• Rapids Above the Falls Looking at Goat Island, Niagara, U.S.A.

      Underwood & Underwood (1901)
      The description reads "(14) The rolling, tumbling "Rapids" above the Falls - along Riverside Drive, looking toward Goat Island, - Niagara, U.S.A.".
    • Rock of Ages, Niagara, U.S.A.

      Underwood & Underwood (1902)
      The description reads "(11) American Falls and "Rock of Ages" - Niagara, U.S.A."
    • Steel Bridge View

      Underwood & Underwood (1902)
      The description reads "(1) General view of the Falls from the New Steel Bridge - 'Maid of the Mist' at landing - Niagara, U.S.A.". The reverse reads similar "General view from Suspension Bridge, Niagara Falls, U.S.A.".
    • View of Falls from Steel Bridge, Niagara, U.S.A.

      Underwood & Underwood (1903)
      The description of the image reads "(4)-8972-General view of Falls from new steel bridge - Maid of the Mist at landing - Niagara, U.S.A." The reverse of the image includes the description, "We are standing on the new steel bridge over Niagara River, 190 feet above the water and looking a little west of south, up the river towards Lake Erie. The high cliff at the extreme left, on the American side, is Prospect Point, where a crowd is gathered at this moment to view the Falls that we see just beyond Prospect Point. That dark, tree-covered mass of rock beyond is Goat Island; and just this side of Goat Island we see a bit of its precipice has been cut off separate from the rest by the powerful current of the waters - the smaller portion is Luna Island, and the Luna Falls go pouring down between the two islands. The face of the precipice curves inward beneath the Luna Falls leaving behind the 160 foot sheet of water the unearthly hollow known as the Cave of the Winds. Beyond Goat Island we see the gigantic curve of the Horseshoe Falls, 3,010 feet long and 158 feet high, reaching around through the clouds of spray to the farther Canadian shore. (The boundary line between British and American territory is in mid-stream.) It has been estimated that every minute 375,000 tons of water pour over these Horseshoe Falls, and they are wearing away the cliffs, moving back up the stream at the rate of 2.4 feet per year. It was probably only about a thousand years ago that they took their plunge just about where we stand now. Down there below us, at the wharf is the Maid of the Mist at the American landing taking on passengers who have come down the steep bank by the inclined railway. Its course takes it through those clouds of spray almost to the very foot of both Falls, - waters falling from 167 feet overhead, and water surging at least as many feet deep under the staunch little vessel. See special 'keyed' maps of Niagara pub. by Underwood and Underwood, also the Niagara Book by Mark Twain, W.D. Howells and others."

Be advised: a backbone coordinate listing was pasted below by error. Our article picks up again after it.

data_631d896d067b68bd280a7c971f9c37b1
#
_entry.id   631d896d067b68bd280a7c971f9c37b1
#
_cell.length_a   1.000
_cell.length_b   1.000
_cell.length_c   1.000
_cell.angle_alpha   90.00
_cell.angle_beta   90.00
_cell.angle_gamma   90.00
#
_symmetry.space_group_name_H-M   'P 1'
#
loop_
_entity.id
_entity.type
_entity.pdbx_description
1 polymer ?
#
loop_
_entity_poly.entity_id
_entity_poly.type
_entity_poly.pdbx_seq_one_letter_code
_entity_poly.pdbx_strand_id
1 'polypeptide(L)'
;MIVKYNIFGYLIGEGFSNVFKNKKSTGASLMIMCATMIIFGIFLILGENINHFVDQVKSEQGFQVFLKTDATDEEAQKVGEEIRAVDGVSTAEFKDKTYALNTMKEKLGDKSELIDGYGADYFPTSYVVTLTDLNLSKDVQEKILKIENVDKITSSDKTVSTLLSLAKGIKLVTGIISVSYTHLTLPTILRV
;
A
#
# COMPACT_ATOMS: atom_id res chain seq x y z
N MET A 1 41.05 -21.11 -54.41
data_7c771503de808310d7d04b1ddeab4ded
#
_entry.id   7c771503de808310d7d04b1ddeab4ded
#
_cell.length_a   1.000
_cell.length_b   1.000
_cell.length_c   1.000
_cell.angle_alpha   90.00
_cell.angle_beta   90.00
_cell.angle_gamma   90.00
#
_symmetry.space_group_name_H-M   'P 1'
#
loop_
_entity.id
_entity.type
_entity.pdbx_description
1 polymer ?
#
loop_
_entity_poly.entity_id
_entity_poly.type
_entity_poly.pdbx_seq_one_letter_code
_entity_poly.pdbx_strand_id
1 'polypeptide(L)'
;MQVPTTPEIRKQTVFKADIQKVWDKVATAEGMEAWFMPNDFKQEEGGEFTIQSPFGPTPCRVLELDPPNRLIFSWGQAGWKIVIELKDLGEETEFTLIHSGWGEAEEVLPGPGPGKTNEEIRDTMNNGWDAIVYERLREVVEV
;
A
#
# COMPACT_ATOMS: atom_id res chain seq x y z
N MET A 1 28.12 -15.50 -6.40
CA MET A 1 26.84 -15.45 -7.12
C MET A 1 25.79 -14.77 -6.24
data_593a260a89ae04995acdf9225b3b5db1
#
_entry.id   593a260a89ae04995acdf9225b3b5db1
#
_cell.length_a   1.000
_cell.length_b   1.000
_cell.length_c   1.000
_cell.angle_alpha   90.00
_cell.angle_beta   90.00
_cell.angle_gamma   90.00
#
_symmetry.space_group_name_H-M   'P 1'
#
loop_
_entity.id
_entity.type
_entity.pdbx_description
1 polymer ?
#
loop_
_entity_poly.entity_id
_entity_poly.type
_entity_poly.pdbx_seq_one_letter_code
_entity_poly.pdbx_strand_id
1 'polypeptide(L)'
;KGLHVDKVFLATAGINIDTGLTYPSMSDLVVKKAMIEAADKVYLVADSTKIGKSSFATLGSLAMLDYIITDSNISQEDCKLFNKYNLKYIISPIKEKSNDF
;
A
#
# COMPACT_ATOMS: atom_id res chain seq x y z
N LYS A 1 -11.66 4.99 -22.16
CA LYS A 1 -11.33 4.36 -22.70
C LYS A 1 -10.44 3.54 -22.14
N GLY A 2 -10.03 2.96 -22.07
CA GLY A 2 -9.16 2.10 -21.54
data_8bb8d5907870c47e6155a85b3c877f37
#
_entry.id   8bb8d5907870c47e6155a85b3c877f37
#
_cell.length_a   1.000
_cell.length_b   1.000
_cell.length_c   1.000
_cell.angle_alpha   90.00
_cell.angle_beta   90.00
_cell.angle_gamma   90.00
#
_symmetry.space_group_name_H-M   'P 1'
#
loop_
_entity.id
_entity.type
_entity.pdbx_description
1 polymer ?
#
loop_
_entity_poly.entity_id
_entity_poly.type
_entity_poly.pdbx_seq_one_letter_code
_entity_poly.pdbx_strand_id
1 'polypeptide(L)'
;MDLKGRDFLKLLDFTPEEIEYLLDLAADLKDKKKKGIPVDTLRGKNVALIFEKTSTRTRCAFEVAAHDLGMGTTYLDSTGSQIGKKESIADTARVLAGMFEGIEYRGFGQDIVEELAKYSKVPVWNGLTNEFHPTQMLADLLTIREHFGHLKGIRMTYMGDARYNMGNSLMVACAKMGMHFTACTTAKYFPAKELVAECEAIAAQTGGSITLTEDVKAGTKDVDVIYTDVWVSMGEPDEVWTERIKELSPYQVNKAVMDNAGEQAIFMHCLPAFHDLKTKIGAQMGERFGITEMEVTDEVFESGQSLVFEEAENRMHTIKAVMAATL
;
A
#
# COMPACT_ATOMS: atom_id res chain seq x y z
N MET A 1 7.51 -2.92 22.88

• Water Below the Falls, NIagara, U.S.A.

      Underwood & Underwood (1901)
      The description of the image reads "(16) Looking at the tumbling, foaming waters, below the Falls, Niagara, U.S.A."